The Department of Health has launched its information strategy document, outlining a vision for how patient data will be at the core of an integrated, demand-driven NHS service.
The document says that all patient records will be available securely online by 2015.
Mobile apps, cloud-hosted services, online bookings and automated repeat prescriptions are headline ideas in the strategy – which departs from the discredited NHS National Programme for IT (NPfIT) by aiming to support “imaginative” local decision-making.
The document comes in the wake of Health Secretary Andrew Lansley's NHS reform programme being pushed through Parliament – a controversial package of policies that sees healthcare providers recast in a care-purchasing role, with greater private-sector involvement.
Recent comments from CSC and other IT service suppliers to the NHS have suggested a close, emerging relationship with individual trusts rather than the top-down, centralised service of the past.
Unlike previous information strategies, this strategy "does not reinvent large-scale information systems or set down detailed mechanisms for delivery,” said the department. “Rather, it provides a framework and a route map to lead a transformation in the way information is collected and used.
"It provides the infrastructure to support the things that need to be done system-wide but – recognising that information technology is always advancing – it promotes flexibility and local innovation.”
The document says that the strategy's main ambitions are that information will be used “to drive integrated care across the entire health and social care sector, both within and between organisations”.
This is in line with the thrust of government data policy in 2012 towards dynamic information-sharing between public- and private-sector organisations, rather than within a monolithic IT infrastructure of the kind envisaged by Tony Blair – a vision that led to the disastrous, delayed and massively over-budget NPfIT.
However, data protection watchdogs and privacy campaigners have been warning for some time that not all such data-sharing policies are supported by current legislation – either in spirit or fact – and may force certain areas of data protection law to be redefined.
This reading of the new information policy for health is reinforced by some ambitious, but vaguely worded concepts: “A change in culture and mindset” is needed, says the document, “in which our health and care professionals, organisations and systems recognise that information in our own care records is fundamentally about us”.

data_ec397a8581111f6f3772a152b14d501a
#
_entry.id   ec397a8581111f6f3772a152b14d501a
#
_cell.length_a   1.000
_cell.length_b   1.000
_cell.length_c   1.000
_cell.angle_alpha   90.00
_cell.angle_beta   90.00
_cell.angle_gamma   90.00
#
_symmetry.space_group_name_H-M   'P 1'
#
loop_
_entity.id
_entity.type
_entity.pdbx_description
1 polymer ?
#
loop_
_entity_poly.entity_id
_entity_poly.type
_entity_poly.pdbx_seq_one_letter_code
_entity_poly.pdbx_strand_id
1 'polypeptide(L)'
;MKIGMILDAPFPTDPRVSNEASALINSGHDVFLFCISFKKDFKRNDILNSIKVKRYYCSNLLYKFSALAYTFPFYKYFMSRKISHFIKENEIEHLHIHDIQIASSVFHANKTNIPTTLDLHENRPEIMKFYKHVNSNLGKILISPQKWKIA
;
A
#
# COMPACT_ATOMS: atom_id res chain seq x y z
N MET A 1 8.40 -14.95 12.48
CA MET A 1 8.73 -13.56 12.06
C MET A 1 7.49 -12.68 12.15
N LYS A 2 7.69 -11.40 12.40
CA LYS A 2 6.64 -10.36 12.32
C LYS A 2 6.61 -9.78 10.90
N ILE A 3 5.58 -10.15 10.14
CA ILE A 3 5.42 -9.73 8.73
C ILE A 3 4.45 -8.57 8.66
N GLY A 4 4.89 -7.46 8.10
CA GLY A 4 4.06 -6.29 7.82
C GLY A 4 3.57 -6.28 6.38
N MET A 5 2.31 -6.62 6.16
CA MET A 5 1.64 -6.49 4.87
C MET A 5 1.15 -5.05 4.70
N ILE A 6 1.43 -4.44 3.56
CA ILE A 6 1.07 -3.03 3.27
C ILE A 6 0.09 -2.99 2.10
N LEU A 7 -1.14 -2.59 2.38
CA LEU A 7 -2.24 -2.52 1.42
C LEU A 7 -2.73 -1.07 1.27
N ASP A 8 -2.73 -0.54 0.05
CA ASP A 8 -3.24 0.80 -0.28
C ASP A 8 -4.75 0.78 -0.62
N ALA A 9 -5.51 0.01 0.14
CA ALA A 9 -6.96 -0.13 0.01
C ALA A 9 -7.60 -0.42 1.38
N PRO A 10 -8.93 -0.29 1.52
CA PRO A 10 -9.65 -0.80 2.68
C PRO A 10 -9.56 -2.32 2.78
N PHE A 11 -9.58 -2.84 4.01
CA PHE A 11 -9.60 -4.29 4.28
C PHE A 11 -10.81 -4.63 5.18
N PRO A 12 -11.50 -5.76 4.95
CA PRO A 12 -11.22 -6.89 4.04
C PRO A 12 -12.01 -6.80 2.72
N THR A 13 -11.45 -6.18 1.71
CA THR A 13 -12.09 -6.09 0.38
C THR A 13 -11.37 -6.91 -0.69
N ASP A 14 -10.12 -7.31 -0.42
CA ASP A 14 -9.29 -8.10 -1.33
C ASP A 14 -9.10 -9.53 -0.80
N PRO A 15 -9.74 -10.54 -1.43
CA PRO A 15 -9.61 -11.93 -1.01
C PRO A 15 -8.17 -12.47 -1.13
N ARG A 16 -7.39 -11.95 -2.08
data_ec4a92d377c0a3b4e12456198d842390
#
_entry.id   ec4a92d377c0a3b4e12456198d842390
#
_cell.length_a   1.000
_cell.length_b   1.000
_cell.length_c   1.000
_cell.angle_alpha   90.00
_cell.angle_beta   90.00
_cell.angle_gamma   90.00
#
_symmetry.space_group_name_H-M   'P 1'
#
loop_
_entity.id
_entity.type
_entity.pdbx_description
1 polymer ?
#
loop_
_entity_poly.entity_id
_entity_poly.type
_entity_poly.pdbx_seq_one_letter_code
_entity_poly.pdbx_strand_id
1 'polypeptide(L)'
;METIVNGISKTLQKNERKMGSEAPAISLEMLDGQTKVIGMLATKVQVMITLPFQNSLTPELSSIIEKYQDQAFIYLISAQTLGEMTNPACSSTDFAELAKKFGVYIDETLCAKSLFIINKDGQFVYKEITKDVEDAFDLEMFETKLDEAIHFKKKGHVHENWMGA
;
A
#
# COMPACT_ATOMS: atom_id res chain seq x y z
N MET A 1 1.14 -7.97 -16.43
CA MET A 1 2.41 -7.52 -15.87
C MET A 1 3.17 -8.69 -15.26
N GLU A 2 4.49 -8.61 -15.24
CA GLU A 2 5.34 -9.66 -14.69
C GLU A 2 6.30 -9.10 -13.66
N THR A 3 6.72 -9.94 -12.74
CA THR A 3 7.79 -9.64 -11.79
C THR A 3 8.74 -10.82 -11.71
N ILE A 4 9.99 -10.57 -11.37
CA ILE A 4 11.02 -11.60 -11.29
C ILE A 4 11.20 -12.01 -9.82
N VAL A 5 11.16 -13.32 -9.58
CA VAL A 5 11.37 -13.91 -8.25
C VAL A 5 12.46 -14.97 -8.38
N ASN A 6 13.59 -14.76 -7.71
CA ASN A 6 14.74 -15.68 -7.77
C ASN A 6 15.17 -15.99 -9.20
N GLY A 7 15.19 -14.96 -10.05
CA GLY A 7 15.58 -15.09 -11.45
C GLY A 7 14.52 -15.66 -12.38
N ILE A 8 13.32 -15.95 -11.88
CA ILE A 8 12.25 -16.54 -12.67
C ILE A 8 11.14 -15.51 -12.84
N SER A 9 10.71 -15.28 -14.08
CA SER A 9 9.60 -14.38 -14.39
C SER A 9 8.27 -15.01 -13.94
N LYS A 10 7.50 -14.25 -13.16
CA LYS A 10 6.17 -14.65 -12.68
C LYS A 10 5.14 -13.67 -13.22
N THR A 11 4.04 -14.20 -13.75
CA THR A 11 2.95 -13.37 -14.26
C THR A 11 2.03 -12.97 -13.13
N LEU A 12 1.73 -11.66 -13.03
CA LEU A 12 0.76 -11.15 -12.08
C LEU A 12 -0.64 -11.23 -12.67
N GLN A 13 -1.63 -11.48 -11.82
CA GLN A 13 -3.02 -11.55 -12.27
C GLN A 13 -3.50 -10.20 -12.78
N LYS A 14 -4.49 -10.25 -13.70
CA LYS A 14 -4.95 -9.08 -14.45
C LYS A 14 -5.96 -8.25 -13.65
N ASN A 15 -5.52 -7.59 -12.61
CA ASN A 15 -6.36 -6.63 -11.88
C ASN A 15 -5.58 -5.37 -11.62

The document talks about an information-led culture where “all health and care professionals – and local bodies whose policies influence our health, such as local councils – take responsibility for recording, sharing and using information to improve our care.”
The strategy says that information should be “regarded as a health and care service in its own right” with “appropriate support in using information available for those who need it, so that information benefits everyone and helps reduce inequalities”.
The document outlines a policy of information being recorded once, at a patient's first contact with "professional staff" – rather than specifically with doctors or nurses, for example – and shared securely between those providing care.
This will be "supported by consistent use of information standards that enable data to flow (interoperably) between systems, while keeping confidential information safe and secure", explains the document.
The ultimate aim is an information system “built on innovative and integrated solutions and local decision-making, within a framework of national standards that ensure information can move freely, safely, and securely around the system."
Electronic care records will “progressively become the source for core information used to improve patient care, improve services and to inform research”, says the document – which suggests that government may be planning to sell patient data – anonymised or otherwise – to private companies.
An emerging policy of creating what Computing has termed "The Data Bank of England", via fostering the sharing of private data between public and private organisations, appears to be gathering pace by stealth and via piecemeal policy announcements.
One route towards recovery, suggest recent government policy announcements, is to see citizens' data as a commercial asset that is managed by the state – evidenced by David Cameron's instruction to Lansley that he wanted to see the NHS becoming a "fantastic business” for the UK.
By eliminating high entry costs for big data analysis, you can convert more raw data into valuable business insight.
A discussion of the "risk perception gap", its implications and how it can be closed